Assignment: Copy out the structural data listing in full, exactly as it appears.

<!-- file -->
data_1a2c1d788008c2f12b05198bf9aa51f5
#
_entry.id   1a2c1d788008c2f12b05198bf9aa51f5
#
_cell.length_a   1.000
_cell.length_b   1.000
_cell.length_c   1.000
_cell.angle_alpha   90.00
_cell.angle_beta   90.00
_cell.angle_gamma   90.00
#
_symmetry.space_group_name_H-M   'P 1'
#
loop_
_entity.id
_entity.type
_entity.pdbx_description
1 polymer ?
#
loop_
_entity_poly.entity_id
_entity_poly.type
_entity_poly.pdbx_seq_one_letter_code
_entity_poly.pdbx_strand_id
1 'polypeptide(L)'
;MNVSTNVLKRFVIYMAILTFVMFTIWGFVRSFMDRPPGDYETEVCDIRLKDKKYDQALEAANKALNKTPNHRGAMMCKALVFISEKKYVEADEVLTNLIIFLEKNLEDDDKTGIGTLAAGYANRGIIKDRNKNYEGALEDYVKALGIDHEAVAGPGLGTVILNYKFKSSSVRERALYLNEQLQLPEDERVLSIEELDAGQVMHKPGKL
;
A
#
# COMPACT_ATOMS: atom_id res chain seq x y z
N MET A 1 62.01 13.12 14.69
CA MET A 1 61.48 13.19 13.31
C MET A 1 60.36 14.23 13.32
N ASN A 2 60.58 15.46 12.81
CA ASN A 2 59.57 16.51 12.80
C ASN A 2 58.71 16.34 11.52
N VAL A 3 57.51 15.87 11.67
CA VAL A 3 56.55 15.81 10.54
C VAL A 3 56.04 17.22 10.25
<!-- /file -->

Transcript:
data_1a2c1d788008c2f12b05198bf9aa51f5
#
_entry.id   1a2c1d788008c2f12b05198bf9aa51f5
#
_cell.length_a   1.000
_cell.length_b   1.000
_cell.length_c   1.000
_cell.angle_alpha   90.00
_cell.angle_beta   90.00
_cell.angle_gamma   90.00
#
_symmetry.space_group_name_H-M   'P 1'
#
loop_
_entity.id
_entity.type
_entity.pdbx_description
1 polymer ?
#
loop_
_entity_poly.entity_id
_entity_poly.type
_entity_poly.pdbx_seq_one_letter_code
_entity_poly.pdbx_strand_id
1 'polypeptide(L)'
;MNVSTNVLKRFVIYMAILTFVMFTIWGFVRSFMDRPPGDYETEVCDIRLKDKKYDQALEAANKALNKTPNHRGAMMCKALVFISEKKYVEADEVLTNLIIFLEKNLEDDDKTGIGTLAAGYANRGIIKDRNKNYEGALEDYVKALGIDHEAVAGPGLGTVILNYKFKSSSVRERALYLNEQLQLPEDERVLSIEELDAGQVMHKPGKL
;
A
#
# COMPACT_ATOMS: atom_id res chain seq x y z
N MET A 1 62.01 13.12 14.69
CA MET A 1 61.48 13.19 13.31
C MET A 1 60.36 14.23 13.32
N ASN A 2 60.58 15.46 12.81
CA ASN A 2 59.57 16.51 12.80
C ASN A 2 58.71 16.34 11.52
N VAL A 3 57.51 15.87 11.67
CA VAL A 3 56.55 15.81 10.54
C VAL A 3 56.04 17.22 10.25